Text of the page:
2021 proxy season top 5 remuneration issues

The AGM season is approaching. Remuneration reports are out. Engagement meetings have been held. The die is cast (with little wiggle room).

Following discussions with clients post their investor and proxy firm engagement and a review of expectations within the investor community, the following are predicted to be key themes for the upcoming voting season.

#1: Jobkeeper and STI payments

Any companies which received JobKeeper during the financial year and paid STIs on results inclusive of JobKeeper payments will likely see adverse voting outcomes. Last season proved no rationale could make such payments acceptable to investors and proxy advisers. Hence, this season should see an even less tolerant response.

Given recent media coverage on government wastage, it is less likely this year that any STI payments can be made when JobKeeper was received and not paid back without a strike. Some may escape by excluding JobKeeper months from results and incentive calculations. This may make sense given the volatile nature of revenues arising from high lockdown frequency in some states.

#2: Retention

Explaining a second year of zero incentive outcomes may be a bridge too far for many. This reduces executive total remuneration by 50%, or more in some cases. Some executives have sought jobs elsewhere. Boards are tackling risk arising from unwanted turnover. We expect to see some creative solutions for retention. Two proxy advisers have expressed understanding of the problem. This is not to say they will accept the solutions. There will be likely mixed results as regards remuneration report voting responses to the various retention efforts.

#3: ESG

ESG Shareholder AGM proposals are far from last year’s phenomenon. Key investor groups (such as industry super funds and US passive funds) are lending them weight – support percentages for the most recent ESG proposals are relatively high. A recent analysis published by the Australasian Centre for Corporate Responsibility (ACCR) indicated that Australia’s 50 largest superannuation funds supported ESG proposals in 42% of instances last financial year (see HERE). This proxy season we expect most resolutions for a “say on climate” vote originating with the company or the two major activists (ACCR and Market Forces) will receive majority support.

As regards director votes and remuneration reports more specifically, the absence of sufficient diversity will be a trigger for voting against male and pale directors, Major ESG concerns that have not led to a reduction in executive pay may also trigger a strike against the remuneration report.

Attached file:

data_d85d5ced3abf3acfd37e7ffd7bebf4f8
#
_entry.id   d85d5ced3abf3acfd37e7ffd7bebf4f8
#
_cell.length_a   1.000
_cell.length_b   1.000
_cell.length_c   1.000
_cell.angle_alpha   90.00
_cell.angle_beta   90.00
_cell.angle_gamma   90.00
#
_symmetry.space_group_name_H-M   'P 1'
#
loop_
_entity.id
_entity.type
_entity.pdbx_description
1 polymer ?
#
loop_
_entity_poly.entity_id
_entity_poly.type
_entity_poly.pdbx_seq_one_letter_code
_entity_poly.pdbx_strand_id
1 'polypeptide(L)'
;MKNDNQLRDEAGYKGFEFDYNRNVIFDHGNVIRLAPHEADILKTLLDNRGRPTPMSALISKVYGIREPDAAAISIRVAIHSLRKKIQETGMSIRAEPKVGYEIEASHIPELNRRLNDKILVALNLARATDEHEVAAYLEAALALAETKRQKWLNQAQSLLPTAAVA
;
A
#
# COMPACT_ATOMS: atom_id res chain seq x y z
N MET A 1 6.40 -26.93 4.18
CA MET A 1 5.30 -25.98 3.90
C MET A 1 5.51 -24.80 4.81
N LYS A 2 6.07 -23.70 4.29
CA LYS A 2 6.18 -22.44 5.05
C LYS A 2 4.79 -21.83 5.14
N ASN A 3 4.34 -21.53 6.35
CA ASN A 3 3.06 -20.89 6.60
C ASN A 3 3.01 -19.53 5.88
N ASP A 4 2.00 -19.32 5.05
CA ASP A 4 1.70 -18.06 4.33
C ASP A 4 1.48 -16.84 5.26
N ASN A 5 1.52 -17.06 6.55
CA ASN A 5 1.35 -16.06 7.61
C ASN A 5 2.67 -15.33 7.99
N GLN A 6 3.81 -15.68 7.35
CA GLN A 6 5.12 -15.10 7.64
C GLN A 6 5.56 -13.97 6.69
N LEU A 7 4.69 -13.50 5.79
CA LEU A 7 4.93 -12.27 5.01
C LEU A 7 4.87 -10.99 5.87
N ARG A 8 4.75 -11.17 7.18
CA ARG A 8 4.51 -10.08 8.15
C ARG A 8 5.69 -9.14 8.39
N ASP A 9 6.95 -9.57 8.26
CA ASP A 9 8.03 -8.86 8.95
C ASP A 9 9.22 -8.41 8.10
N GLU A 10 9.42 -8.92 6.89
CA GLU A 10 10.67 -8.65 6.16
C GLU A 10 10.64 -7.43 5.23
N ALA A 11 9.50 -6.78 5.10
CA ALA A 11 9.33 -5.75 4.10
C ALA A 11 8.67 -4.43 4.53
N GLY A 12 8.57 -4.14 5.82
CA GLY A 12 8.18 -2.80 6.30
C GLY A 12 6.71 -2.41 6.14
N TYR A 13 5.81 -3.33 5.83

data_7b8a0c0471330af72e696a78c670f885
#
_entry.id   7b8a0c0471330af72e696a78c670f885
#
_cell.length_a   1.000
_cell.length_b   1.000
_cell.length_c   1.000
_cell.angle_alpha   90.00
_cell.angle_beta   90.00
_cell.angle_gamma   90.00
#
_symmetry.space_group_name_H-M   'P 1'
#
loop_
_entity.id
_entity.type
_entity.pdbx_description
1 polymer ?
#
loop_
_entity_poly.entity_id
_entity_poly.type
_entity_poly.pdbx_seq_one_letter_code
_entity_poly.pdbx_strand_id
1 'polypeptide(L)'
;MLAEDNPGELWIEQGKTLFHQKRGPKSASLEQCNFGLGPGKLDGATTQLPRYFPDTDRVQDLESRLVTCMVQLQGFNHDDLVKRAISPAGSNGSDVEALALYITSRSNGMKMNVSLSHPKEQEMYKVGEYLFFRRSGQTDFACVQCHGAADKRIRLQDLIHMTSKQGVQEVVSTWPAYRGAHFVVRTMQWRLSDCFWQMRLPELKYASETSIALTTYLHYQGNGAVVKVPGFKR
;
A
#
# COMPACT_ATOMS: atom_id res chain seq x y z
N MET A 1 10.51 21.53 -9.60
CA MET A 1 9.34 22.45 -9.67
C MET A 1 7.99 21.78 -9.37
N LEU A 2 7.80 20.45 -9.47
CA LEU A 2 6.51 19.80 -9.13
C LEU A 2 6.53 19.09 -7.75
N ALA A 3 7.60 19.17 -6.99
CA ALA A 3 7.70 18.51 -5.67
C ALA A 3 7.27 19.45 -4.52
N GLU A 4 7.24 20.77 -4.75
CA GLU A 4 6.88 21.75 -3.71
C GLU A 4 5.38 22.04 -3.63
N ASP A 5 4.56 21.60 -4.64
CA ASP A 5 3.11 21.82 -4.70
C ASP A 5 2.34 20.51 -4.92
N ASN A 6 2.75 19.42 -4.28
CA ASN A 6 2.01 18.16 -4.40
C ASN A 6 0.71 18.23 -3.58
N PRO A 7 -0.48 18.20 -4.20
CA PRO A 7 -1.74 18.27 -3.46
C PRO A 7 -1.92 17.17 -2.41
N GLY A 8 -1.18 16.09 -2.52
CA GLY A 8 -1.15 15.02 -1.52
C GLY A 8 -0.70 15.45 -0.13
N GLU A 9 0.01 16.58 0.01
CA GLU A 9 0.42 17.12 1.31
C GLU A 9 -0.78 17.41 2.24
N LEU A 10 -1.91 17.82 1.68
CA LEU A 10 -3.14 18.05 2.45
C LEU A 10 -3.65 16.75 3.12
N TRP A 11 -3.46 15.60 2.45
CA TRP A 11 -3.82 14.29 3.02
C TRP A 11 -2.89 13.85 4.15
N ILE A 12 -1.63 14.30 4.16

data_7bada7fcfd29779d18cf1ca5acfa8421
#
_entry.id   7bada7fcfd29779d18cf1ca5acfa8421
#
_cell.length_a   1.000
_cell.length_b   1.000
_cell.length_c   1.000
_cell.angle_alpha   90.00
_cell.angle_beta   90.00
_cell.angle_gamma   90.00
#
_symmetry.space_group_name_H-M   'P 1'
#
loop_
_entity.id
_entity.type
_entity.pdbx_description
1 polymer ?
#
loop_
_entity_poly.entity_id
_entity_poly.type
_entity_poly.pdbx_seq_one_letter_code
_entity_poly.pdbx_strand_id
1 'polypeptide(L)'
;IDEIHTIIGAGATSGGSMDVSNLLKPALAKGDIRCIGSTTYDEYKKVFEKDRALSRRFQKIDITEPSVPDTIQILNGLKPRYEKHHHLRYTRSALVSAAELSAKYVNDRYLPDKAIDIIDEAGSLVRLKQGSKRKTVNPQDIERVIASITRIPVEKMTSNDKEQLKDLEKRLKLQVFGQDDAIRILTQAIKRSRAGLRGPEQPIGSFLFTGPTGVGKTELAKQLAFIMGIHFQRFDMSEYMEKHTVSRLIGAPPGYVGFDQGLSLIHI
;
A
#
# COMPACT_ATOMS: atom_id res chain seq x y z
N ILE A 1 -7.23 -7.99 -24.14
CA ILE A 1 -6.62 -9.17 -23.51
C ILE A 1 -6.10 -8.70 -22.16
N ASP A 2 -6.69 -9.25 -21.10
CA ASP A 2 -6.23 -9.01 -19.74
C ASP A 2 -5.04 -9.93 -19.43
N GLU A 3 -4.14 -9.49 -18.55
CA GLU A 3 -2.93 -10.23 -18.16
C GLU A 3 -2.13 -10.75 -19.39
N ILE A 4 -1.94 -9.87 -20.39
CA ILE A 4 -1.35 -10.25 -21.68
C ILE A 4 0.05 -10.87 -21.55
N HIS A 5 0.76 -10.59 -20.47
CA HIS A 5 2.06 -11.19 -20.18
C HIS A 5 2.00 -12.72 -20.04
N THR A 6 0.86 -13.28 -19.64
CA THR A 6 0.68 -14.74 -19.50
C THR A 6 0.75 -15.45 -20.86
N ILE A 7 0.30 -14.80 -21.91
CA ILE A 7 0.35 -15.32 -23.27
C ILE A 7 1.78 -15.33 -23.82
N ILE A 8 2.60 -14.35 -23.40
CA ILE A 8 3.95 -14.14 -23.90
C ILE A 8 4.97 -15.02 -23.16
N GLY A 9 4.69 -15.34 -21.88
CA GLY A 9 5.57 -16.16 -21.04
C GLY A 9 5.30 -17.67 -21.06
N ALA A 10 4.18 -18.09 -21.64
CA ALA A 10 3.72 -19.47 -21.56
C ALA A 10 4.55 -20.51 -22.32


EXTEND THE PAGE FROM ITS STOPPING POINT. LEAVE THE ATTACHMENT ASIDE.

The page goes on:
Directors are adapting to the new reality which exposes previous scepticism in regard to the “social licence to operate” phrase in the 2018 draft ASX Corporate Governance Principles and Recommendations as short sighted.

But directors should be discerning  – while investors are increasingly clamouring for ESG measures to make their way into executive remuneration metrics, our read of the engagements is that investors are just as focussed on the bottom line as previously, with most requiring that action on ESG initiatives make a “material” contribution.

Realistically, given behavioural consequences of stuffing too many metrics into scorecards, and the reality that investors are still unlikely to accept payment on ESG outcomes if financials are not tracking to plan, will ultimately lead to more gateways, modifiers, and  ESG metrics in long term incentives. In regard to the latter, one influential proxy adviser appears to have turned almost 180 degrees for the 2021 proxy season, from outright non-support of ESG dependent LTI to asking “why not?”.

#4: Fixed pay increases

We expect some significant fixed pay increases this year. The increases will be evident in industries with high relative TSR, such as technology, resources, and even banking. Many will be supported. According to one proxy adviser, industries such as technology which are dependent on international talent or have significant operations overseas and pay competitively based on these markets should not expect special treatment based on this reality.

#5: Pressure on disclosures

As always, market practice continues to shift year on year, especially as regards disclosure. Companies may find their disclosure weighing against them in a remuneration report vote where there were no issues apparent in prior years. This is a governance reality that makes  an improvement narrative important.

This year sees continued and heightened pressure to disclose the actual targets as well as achievement levels for STI KPIs, LTI targets (even if there is a prospect that these disclosures may be considered a form of guidance), what the board considered for the exercise of discretion prior to incentive vesting, and the extent and methods that incentive plans accommodate ESG considerations. “No” votes are unlikely to arise from not disclosing much on these matters alone, but non-disclosure could be straws that cumulatively contribute to a strike.

© Guerdon Associates 2024
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